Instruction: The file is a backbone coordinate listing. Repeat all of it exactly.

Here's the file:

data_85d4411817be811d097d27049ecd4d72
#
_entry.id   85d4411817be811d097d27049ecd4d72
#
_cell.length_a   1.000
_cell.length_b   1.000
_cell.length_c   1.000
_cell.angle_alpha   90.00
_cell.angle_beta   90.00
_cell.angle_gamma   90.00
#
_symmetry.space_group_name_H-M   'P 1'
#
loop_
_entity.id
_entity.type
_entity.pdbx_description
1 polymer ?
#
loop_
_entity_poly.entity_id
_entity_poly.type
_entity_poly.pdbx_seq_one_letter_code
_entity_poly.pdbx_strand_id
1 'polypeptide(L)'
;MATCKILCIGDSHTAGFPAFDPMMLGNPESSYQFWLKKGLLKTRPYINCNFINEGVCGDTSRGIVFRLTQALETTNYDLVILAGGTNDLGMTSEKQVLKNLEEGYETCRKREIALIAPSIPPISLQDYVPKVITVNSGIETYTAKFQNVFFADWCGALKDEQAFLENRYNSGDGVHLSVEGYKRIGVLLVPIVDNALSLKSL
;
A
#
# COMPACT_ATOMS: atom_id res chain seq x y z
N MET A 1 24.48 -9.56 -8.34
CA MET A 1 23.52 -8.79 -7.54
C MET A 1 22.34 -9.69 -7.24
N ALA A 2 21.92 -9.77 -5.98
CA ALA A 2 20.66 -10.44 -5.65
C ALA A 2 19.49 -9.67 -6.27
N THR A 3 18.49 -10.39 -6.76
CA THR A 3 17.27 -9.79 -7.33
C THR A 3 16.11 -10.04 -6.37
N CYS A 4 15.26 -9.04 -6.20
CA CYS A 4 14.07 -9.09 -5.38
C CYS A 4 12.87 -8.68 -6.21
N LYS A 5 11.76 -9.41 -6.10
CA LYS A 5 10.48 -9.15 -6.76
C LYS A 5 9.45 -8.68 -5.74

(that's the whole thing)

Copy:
data_85d4411817be811d097d27049ecd4d72
#
_entry.id   85d4411817be811d097d27049ecd4d72
#
_cell.length_a   1.000
_cell.length_b   1.000
_cell.length_c   1.000
_cell.angle_alpha   90.00
_cell.angle_beta   90.00
_cell.angle_gamma   90.00
#
_symmetry.space_group_name_H-M   'P 1'
#
loop_
_entity.id
_entity.type
_entity.pdbx_description
1 polymer ?
#
loop_
_entity_poly.entity_id
_entity_poly.type
_entity_poly.pdbx_seq_one_letter_code
_entity_poly.pdbx_strand_id
1 'polypeptide(L)'
;MATCKILCIGDSHTAGFPAFDPMMLGNPESSYQFWLKKGLLKTRPYINCNFINEGVCGDTSRGIVFRLTQALETTNYDLVILAGGTNDLGMTSEKQVLKNLEEGYETCRKREIALIAPSIPPISLQDYVPKVITVNSGIETYTAKFQNVFFADWCGALKDEQAFLENRYNSGDGVHLSVEGYKRIGVLLVPIVDNALSLKSL
;
A
#
# COMPACT_ATOMS: atom_id res chain seq x y z
N MET A 1 24.48 -9.56 -8.34
CA MET A 1 23.52 -8.79 -7.54
C MET A 1 22.34 -9.69 -7.24
N ALA A 2 21.92 -9.77 -5.98
CA ALA A 2 20.66 -10.44 -5.65
C ALA A 2 19.49 -9.67 -6.27
N THR A 3 18.49 -10.39 -6.76
CA THR A 3 17.27 -9.79 -7.33
C THR A 3 16.11 -10.04 -6.37
N CYS A 4 15.26 -9.04 -6.20
CA CYS A 4 14.07 -9.09 -5.38
C CYS A 4 12.87 -8.68 -6.21
N LYS A 5 11.76 -9.41 -6.10
CA LYS A 5 10.48 -9.15 -6.76
C LYS A 5 9.45 -8.68 -5.74